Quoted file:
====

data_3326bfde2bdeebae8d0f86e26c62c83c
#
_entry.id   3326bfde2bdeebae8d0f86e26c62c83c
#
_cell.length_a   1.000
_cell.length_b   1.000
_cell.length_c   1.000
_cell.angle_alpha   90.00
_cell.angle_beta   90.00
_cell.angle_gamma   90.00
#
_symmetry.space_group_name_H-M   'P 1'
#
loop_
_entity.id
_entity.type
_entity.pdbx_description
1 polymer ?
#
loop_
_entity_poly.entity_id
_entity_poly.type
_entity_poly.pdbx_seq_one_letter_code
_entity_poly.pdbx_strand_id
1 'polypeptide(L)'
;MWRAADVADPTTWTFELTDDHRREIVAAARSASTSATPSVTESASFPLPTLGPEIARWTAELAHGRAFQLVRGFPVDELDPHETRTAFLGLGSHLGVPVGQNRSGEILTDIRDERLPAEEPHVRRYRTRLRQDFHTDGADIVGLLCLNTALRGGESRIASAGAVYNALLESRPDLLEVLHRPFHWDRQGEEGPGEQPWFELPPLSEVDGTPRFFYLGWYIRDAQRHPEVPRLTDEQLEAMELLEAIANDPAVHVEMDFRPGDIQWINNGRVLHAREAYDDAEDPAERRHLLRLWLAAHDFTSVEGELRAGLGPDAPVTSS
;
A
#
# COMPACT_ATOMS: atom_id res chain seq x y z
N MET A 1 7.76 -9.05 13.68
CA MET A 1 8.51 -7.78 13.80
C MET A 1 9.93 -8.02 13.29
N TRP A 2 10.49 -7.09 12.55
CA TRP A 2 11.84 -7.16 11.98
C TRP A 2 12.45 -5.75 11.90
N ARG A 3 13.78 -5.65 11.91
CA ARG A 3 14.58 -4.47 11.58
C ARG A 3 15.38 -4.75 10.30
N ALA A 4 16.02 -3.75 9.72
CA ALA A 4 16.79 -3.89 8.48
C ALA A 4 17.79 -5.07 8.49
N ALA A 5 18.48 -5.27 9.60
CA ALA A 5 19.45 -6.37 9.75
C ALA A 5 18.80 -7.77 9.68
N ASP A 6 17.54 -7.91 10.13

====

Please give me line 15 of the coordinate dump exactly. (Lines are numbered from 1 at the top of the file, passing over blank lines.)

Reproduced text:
_entity.id